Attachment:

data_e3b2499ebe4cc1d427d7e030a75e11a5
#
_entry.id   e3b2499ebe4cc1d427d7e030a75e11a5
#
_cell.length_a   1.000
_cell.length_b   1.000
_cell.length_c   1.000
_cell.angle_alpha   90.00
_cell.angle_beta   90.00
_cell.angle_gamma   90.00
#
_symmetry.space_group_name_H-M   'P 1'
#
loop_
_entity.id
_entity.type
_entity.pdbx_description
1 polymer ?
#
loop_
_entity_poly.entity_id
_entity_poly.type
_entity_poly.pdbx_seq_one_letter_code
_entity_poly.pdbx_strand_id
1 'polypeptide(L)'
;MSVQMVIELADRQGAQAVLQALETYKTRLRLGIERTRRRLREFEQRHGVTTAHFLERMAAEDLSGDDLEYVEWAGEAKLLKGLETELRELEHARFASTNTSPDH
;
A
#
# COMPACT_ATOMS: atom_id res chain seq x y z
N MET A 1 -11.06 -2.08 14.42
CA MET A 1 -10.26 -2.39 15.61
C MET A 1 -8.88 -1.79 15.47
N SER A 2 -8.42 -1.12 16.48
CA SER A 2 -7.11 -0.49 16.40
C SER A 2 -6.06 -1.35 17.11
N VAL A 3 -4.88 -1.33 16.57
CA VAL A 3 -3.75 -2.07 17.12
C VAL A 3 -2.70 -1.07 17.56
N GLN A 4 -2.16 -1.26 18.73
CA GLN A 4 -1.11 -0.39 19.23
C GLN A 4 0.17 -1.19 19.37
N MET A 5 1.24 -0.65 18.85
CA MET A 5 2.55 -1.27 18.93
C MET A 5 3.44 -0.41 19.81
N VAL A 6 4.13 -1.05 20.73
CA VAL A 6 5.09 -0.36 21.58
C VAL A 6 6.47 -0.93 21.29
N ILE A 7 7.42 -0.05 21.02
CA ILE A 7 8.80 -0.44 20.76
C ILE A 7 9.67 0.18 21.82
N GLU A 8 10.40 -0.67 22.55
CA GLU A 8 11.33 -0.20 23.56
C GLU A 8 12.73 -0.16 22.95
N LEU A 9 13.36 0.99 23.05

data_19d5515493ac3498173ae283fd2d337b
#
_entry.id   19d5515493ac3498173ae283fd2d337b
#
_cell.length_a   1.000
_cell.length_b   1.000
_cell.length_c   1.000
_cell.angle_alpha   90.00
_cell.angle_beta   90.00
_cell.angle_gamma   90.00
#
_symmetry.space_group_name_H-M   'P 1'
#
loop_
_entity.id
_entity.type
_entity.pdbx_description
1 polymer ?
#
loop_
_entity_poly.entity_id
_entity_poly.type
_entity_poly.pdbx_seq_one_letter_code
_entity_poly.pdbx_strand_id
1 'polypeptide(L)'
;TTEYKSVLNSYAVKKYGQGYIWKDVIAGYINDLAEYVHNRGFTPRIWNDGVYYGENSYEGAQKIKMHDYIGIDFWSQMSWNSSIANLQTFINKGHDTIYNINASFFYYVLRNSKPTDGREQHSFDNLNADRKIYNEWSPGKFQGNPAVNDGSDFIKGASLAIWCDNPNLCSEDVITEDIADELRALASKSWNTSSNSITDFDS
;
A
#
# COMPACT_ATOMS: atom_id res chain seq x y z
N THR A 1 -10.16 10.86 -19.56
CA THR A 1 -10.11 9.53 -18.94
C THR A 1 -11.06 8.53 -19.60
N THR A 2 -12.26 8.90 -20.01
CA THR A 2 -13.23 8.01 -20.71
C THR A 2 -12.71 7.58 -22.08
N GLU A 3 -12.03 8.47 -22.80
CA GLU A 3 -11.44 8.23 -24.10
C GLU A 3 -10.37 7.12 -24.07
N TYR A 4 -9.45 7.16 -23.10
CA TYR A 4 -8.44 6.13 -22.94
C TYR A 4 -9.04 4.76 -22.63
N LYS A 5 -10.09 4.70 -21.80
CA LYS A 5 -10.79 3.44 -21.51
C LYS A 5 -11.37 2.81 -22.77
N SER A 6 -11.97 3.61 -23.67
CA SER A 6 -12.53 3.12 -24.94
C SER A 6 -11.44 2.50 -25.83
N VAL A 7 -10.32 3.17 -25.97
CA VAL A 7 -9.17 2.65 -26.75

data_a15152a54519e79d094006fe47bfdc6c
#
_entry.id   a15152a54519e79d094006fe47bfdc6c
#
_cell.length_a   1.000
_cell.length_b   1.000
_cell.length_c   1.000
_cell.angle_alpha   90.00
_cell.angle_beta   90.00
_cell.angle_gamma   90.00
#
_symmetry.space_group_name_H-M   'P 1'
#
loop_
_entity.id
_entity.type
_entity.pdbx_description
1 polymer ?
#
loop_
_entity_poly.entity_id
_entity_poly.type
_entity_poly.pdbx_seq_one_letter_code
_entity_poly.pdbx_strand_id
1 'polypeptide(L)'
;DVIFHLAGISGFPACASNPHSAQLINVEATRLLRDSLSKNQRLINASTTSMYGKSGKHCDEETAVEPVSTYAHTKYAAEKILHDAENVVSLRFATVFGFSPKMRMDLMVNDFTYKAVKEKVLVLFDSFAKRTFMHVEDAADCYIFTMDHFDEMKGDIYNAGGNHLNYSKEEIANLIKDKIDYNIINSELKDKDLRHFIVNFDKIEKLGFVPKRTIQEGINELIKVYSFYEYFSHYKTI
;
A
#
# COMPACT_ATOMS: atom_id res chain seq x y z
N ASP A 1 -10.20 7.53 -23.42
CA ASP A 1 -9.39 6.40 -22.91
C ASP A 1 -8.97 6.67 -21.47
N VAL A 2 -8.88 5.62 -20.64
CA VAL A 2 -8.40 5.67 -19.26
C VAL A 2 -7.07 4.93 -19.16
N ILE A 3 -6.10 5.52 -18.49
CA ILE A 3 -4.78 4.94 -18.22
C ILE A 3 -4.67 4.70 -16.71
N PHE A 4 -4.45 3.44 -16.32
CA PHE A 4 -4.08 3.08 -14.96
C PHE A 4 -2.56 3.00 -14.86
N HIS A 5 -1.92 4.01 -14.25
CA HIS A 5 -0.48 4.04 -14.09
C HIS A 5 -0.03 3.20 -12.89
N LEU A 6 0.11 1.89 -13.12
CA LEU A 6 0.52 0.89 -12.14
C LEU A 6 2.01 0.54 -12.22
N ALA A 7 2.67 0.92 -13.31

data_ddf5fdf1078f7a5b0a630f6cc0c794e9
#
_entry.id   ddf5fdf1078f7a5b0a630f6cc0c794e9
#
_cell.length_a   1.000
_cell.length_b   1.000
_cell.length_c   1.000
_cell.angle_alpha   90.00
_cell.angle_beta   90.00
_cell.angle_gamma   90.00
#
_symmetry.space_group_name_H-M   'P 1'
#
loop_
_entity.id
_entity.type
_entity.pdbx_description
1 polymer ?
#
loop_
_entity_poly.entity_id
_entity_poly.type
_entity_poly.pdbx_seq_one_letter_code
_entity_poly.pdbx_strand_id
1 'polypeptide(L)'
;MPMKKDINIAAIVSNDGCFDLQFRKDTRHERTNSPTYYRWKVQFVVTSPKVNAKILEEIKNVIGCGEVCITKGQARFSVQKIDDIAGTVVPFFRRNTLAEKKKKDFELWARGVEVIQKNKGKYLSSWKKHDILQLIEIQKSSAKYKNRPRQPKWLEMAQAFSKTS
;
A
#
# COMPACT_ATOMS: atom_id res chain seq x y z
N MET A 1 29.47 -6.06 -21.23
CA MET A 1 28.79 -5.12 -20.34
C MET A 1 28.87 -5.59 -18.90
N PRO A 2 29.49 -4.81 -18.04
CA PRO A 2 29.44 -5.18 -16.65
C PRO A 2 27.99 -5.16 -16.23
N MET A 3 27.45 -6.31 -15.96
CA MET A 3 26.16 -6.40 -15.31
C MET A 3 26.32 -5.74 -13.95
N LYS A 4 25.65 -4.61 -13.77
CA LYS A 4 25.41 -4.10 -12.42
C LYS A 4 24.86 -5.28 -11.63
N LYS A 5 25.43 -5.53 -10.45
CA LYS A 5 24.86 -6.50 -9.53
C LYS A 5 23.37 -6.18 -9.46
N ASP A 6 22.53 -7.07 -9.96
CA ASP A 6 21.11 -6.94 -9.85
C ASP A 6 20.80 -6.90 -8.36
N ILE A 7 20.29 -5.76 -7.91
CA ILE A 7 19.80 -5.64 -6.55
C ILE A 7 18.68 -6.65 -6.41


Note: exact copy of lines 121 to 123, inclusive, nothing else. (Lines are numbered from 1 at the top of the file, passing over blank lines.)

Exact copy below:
_entity.type
_entity.pdbx_description
1 polymer ?